Diabetes – What is Diabetes?
Diabetes is a serious illness that is affecting millions of people each year. It happens when your body doesn’t produce enough insulin or it’s not able to use the insulin it does produce effectively.
The good news is that it is curable and avoided or delayed with diet, exercise and medications. It is also essential to recognize the signs so you can determine if there is a problem and seek treatment.
What is diabetes?
Diabetes is a chronic health problem (long-lasting) that alters how your body converts food into energy. It occurs when your pancreas stops making enough insulin or isn’t able to use it as well as it should.
Insulin is a hormone that helps your cells absorb and use sugar, also known as glucose. Type 2 diabetics aren’t producing enough insulin, or their bodies cannot use it correctly.
The blood sugar levels rise as time passes in both types of diabetes. This can cause problems with the eyes, feet and kidneys. It may also cause damage to the coronary arteries and brain.
Type 1 diabetes
Type 1 diabetes is caused by an autoimmune reaction, which means that your immune system attacks pancreatic cells that produce insulin, and destroys them. This process can take several years or even decades and eventually lead to an inability to produce insulin.
Type 1 diabetics need to take insulin every day. They also need to monitor their blood sugar levels and adjust their insulin, food, and levels of activity to keep their blood sugar in an acceptable range.
Type 2 diabetes
If you have type 2 your body isn’t producing insulin as it should. Insulin is a hormonal substance that assists your cells in moving glucose (blood sugar) from your blood into your cells, which can then be used as energy.
People with type 2 diabetes need to treat their diabetes by consuming a balanced diet and exercise. They may also need to take medication to control their blood sugar levels.
Signs of diabetes in women
Diabetes is a chronic disease that affects people of all races, ethnicities, ages and genders. However women are at higher risk than males.
Women with diabetes have a greater chance of developing complications compared to men, including heart disease (the most common diabetes complication) and vision loss.
One of the early warning signs of women with diabetes is a higher thirst and increased the frequency of urination, which is known as polydipsia. This is because diabetes causes excessive sugar to accumulate in the blood and your kidneys aren’t equipped to eliminate it properly.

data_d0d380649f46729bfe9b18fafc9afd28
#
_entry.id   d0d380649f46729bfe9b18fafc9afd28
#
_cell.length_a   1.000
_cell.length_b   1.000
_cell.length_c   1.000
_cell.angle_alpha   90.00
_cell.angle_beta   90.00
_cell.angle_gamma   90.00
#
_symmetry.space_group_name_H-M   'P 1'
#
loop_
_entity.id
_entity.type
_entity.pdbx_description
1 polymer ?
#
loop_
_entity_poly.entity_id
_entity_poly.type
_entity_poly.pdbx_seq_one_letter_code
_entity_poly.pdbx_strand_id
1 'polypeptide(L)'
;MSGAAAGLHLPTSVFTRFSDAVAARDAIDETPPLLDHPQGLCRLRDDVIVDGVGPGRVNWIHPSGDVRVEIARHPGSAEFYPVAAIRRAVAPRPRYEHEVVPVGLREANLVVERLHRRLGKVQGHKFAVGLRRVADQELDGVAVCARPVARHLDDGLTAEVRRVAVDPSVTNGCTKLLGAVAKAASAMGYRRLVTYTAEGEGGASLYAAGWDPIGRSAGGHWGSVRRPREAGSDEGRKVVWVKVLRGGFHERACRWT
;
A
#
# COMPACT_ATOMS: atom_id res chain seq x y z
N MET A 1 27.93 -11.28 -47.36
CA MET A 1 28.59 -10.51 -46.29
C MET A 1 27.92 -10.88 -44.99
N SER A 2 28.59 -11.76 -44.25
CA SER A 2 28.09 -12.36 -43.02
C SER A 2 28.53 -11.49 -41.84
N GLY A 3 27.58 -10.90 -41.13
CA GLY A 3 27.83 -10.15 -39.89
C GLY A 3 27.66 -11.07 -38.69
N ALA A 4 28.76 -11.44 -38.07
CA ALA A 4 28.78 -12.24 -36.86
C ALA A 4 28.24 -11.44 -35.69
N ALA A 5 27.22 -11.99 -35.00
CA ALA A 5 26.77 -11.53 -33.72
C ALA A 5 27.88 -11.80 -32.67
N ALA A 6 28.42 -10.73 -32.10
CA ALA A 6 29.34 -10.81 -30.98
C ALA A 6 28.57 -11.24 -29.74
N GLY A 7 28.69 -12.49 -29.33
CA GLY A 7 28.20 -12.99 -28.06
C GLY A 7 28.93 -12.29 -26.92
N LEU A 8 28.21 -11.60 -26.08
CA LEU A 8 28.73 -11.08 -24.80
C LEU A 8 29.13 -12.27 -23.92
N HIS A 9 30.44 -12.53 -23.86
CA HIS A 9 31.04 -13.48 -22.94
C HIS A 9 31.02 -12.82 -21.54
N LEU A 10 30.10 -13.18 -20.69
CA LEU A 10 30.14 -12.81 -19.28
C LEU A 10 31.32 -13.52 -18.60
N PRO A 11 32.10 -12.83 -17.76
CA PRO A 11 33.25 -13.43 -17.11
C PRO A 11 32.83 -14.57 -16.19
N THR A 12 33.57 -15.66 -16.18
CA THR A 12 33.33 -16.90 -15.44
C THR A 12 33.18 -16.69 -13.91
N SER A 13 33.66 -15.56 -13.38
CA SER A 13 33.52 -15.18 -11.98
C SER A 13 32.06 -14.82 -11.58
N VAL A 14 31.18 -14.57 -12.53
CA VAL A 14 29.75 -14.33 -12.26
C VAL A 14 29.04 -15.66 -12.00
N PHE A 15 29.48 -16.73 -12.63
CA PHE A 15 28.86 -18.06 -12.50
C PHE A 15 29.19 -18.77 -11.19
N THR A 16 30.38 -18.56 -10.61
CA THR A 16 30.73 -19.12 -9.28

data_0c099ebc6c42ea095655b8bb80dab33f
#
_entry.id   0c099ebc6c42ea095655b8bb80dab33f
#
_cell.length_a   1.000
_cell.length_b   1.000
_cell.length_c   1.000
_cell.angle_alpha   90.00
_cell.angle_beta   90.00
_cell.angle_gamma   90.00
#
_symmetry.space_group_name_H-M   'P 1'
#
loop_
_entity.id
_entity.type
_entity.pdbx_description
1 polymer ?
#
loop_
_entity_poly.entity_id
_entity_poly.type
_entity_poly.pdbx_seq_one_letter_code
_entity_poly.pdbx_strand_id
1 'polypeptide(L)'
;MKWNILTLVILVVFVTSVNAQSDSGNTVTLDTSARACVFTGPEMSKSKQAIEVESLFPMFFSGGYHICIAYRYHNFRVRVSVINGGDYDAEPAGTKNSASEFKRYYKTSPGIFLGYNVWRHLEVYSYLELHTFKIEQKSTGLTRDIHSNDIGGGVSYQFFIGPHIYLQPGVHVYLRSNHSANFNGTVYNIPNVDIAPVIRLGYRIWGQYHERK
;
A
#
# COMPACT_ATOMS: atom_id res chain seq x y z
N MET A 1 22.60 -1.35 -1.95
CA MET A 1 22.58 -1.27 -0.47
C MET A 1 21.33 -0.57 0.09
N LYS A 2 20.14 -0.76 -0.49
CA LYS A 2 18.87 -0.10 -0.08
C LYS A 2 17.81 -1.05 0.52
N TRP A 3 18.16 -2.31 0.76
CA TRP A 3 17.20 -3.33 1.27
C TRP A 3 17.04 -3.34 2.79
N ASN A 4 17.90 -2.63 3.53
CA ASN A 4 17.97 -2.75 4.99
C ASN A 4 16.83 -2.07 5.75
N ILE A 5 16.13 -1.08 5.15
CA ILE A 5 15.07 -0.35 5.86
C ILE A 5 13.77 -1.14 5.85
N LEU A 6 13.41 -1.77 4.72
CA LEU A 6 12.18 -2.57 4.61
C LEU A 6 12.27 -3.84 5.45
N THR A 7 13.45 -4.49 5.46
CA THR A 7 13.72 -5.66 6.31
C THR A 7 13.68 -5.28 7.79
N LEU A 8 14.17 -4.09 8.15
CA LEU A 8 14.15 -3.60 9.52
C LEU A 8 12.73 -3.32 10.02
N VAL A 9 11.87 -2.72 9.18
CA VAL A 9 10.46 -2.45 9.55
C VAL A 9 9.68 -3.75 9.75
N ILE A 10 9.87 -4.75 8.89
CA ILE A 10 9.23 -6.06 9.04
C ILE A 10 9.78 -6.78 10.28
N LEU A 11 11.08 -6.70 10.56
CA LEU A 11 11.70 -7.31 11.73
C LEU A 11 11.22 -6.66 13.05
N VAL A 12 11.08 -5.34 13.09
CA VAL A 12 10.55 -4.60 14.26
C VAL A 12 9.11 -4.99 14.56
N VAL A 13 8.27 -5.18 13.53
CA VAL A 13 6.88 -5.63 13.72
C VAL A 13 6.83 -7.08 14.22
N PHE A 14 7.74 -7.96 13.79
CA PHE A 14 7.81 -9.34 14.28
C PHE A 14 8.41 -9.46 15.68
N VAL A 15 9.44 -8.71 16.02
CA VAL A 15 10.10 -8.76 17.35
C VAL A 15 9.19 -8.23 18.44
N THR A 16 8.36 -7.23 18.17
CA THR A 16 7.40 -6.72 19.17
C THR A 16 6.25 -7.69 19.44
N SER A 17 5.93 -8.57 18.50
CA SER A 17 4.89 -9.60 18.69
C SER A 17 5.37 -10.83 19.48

Men who suffer from diabetes show signs
In the case of diabetes, cells are unable to use blood sugar (glucose) to produce energy. This usually happens because the pancreas stops producing enough insulin.
This can lead to high blood glucose levels. Your body will then attempt to lower these levels by flushing out the excess glucose from your bloodstream through urine.
People suffering from diabetes frequently experience thirst and require to drink large quantities of fluids. It can be as much as four liters per day.
Men may also experience weight loss since their bodies break down muscle for energy instead of fat. This is due to the fact that their blood sugar level remains high for prolonged periods of time.
Making a balanced diabetes diet is a crucial aspect of managing your condition. It can help you control blood sugar levels, manage weight and reduce the risk factors that can lead to heart disease.
Your diet should include plenty of whole food items, including fruits, vegetables, whole grains as well as beans and dairy that is low in fat. It should be free of saturated fats and sugars as well as added sugars (unhealthy).
You might also want to limit the amount of sugar-sweetened beverages you consume. These drinks often have a lot of sugar and can cause elevated blood sugar levels.
Your doctor might prescribe diabetes medications to help keep your blood sugar (glucose) levels within an acceptable range. These medications are typically used with lifestyle changes, such as exercise and diet to manage your diabetes.
If your blood sugar levels aren’t being well managed on one medication then a second medication could be added. Your doctor will assist you to select the best medicine for your requirements and preferences.
Newer medications, such as sodium-glucose-cotransporter-2 inhibitors and glucagon like antagonists for the peptide-1 receptor, decrease blood sugar levels and provide benefits for the kidneys and cardiovascular system, while reducing the risk of developing complications. They can also be beneficial for weight loss, and are available in tablet and injection forms.